Lenexa approves design for colorful public art installation at Civic Center

Jerry LaMartina - April 19, 2018 9:05 am
The installation would sit in the Lenexa Commons pedestrian mall. All renderings courtesy Joe O’Connell.

The Lenexa City Council has unanimously approved the final design and fabrication documents for the artwork “Body Politic,” to be installed at the west end of the Lenexa Commons on the City Center Campus.

Joe O’Connell of Creative Machines Inc., based in Tucson, Ariz., is the artist. The city will pay O’Connell a fixed fee of $180,000 for the artwork. The project’s installation is scheduled for completion in about four months, Parks and Recreation Director Gary Ristow said.

The city’s budget for public art on the Civic Campus is $400,000, funded by a $150,000 line item in the Civic Center project budget and $250,000 from the city’s Parks and Recreation Impact Fee Zone 2 art funds and the Capital Improvement Fund for arts, according to a memo Tuesday from Ristow to the council.

At its Jan. 16 meeting, the council authorized Mayor Michael Boehm to execute an agreement with O’Connell for the city’s purchase of the artwork. City staff recommended approval of the final design and fabrication documents.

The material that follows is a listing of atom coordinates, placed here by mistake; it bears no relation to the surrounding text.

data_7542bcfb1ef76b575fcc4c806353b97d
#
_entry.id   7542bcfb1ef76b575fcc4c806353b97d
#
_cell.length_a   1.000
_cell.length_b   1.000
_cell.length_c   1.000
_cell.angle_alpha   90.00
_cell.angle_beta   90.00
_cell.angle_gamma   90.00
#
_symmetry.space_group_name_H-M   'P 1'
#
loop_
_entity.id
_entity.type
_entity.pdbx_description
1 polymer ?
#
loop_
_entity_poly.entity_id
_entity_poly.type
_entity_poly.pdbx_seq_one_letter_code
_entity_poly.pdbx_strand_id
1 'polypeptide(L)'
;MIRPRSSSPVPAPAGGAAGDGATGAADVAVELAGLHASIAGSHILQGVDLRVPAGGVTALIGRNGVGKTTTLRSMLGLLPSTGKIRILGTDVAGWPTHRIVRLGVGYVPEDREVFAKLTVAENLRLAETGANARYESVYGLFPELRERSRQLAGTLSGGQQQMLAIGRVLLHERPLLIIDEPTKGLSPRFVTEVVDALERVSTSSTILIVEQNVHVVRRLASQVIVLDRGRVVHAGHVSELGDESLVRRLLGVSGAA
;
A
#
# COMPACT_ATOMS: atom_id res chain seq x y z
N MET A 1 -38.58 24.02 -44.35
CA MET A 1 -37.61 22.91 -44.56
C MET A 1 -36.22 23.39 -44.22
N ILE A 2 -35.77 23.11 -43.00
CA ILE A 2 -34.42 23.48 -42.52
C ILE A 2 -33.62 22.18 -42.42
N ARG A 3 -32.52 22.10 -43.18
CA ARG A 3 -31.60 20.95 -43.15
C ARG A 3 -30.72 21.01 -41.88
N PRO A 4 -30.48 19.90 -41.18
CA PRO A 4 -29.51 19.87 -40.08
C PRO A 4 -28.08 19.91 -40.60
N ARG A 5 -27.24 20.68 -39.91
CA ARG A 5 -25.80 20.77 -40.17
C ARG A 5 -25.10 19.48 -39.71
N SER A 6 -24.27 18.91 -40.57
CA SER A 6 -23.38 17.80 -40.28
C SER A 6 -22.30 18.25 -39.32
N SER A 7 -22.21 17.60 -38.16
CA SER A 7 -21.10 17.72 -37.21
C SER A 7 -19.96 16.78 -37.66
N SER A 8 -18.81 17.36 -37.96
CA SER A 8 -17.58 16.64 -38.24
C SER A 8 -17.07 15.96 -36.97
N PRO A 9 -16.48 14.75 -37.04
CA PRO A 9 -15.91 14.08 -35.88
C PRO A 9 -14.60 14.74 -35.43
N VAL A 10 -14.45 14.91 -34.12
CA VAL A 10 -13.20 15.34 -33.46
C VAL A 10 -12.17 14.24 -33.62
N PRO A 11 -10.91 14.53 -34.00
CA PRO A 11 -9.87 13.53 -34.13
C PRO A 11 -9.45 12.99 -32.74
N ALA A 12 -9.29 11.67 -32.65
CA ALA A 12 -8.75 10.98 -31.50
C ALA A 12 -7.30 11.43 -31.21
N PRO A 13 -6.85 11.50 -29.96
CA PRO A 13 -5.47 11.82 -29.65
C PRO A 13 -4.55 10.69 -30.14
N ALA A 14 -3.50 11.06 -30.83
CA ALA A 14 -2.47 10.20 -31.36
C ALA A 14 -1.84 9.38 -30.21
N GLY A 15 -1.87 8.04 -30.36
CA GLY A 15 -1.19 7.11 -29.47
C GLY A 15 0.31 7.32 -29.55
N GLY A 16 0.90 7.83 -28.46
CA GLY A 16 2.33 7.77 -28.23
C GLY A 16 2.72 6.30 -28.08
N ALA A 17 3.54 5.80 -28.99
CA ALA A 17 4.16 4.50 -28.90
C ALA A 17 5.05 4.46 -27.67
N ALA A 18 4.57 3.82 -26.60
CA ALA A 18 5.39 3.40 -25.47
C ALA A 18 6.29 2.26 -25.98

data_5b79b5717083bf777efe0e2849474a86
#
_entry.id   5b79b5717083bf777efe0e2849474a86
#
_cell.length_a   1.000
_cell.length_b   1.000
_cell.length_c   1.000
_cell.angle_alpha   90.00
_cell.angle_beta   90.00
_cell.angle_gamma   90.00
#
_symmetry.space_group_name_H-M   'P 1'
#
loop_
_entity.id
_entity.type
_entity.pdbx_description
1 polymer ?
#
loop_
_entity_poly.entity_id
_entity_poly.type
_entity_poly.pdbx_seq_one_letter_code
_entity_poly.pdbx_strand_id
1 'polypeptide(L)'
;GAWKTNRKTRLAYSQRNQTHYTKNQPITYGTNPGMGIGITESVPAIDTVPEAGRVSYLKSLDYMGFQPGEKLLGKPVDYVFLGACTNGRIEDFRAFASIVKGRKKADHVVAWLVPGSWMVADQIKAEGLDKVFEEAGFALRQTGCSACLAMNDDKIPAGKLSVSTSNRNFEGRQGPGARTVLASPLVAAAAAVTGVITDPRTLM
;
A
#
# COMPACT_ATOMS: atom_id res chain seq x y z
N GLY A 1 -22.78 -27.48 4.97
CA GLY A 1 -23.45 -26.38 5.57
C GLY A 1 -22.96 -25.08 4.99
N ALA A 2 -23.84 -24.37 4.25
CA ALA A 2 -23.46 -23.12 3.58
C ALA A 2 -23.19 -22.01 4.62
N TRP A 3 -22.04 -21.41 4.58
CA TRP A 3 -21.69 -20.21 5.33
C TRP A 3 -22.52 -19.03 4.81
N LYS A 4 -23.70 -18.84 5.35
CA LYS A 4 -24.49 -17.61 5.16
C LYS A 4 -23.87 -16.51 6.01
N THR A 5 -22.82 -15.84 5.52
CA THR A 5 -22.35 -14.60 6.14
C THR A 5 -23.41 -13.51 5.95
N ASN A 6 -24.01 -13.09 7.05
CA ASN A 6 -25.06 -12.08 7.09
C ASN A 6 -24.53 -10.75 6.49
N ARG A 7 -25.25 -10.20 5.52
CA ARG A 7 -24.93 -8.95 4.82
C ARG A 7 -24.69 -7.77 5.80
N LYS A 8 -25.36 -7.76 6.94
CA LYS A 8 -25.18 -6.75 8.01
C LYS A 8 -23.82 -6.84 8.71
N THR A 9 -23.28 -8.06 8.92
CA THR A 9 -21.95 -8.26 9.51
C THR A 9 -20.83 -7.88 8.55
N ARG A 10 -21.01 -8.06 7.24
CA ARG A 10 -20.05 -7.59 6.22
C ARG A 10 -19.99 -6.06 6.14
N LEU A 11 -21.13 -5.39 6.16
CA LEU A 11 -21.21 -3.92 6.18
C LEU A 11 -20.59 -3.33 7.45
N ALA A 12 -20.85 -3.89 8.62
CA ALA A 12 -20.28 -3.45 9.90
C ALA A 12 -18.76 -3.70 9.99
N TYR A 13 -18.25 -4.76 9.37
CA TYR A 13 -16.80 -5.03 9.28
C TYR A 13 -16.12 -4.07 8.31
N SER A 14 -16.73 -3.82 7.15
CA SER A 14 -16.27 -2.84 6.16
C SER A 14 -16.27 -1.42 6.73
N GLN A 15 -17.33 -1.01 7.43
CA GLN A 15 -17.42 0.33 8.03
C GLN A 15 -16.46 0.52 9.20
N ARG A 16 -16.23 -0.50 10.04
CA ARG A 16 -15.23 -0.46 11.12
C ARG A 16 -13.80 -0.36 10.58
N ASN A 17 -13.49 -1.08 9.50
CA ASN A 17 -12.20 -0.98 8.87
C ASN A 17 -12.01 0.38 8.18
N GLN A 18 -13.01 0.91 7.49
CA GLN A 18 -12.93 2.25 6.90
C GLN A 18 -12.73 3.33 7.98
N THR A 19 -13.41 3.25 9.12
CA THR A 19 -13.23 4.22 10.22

In a written statement, O’Connell describes the artwork as two spherical, stainless steel sculptures, one 7 feet in diameter and the other 5 feet in diameter, “set slightly into the landscape.”

“Because there are two, a relationship is implied,” O’Connell wrote. “The large and small spheres together evoke a parent and child — or an older and a younger sibling. The balance of the sculptures completes the view from the City Center.”

The spheres are covered with silhouettes of people, each one “drawn to convey an emotion or attitude toward life,” and lit from within by multicolored LED lights.

“Public spaces are all about looking at the silhouettes of others and judging their feelings, receptivity to contact, their past, their station in life and what they are currently thinking, and these sculptures reflect that analysis,” O’Connell wrote. “The sphere’s shape invites people to circle around the artwork to ‘read’ the personality and attitude of each silhouette. People will become more aware of the relationship of the spheres to each other.”

Subcontractors to the city will do all electrical and structural infrastructure work related to the sculptures. Employees of Creative Machines will be present for the installation and assist as necessary.

Routine maintenance of the sculptures will require periodic washing with mild soap and water using a soft cloth or a soft brush to avoid scratching the finish. Water spots, which are common on stainless steel, can be removed with rubbing alcohol, glass cleaner or white vinegar and a non-scouring pad.

No routine maintenance of the lighting system is required. If any of the system’s components fail, then a qualified electrician can replace them. The lighting system is expected to be removed and updated in 10 years.

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